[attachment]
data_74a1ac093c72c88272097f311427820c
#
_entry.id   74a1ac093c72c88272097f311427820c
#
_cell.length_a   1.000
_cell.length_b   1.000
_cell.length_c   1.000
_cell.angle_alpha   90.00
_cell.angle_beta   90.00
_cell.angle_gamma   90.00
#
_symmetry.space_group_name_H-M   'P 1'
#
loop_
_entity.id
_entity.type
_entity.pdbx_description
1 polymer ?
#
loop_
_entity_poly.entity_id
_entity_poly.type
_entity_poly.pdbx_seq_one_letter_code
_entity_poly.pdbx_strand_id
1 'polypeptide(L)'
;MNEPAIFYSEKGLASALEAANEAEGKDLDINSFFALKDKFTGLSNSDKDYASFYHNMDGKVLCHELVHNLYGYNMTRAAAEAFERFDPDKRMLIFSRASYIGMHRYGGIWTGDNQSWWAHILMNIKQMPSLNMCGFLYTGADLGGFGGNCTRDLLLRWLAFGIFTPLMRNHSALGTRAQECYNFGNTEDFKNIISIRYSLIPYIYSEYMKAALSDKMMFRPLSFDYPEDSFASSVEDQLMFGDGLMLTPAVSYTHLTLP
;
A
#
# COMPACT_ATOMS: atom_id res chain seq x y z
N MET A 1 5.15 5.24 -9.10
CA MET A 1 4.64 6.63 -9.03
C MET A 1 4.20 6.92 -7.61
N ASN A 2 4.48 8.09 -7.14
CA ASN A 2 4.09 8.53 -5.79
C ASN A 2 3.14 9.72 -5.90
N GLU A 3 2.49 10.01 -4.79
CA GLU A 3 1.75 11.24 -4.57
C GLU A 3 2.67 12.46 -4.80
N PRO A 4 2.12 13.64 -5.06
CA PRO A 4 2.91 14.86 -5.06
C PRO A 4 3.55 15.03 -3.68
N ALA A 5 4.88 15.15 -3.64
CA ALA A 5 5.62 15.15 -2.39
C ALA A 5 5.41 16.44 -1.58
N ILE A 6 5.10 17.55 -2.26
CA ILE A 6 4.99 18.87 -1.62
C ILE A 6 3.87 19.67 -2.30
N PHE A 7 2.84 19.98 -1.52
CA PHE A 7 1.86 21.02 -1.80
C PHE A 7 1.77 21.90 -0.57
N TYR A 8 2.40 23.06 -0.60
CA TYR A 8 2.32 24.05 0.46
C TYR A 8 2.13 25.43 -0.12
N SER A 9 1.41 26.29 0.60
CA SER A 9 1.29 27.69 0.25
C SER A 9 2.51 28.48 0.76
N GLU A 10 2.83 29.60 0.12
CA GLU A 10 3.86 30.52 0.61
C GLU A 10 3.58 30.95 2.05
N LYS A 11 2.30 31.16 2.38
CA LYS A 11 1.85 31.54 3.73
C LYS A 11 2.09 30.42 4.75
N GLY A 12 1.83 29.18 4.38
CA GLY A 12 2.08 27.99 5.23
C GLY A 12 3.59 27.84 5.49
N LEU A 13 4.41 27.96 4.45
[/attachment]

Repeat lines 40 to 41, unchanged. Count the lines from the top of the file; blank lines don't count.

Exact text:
N PRO A 4 2.12 13.64 -5.06
CA PRO A 4 2.91 14.86 -5.06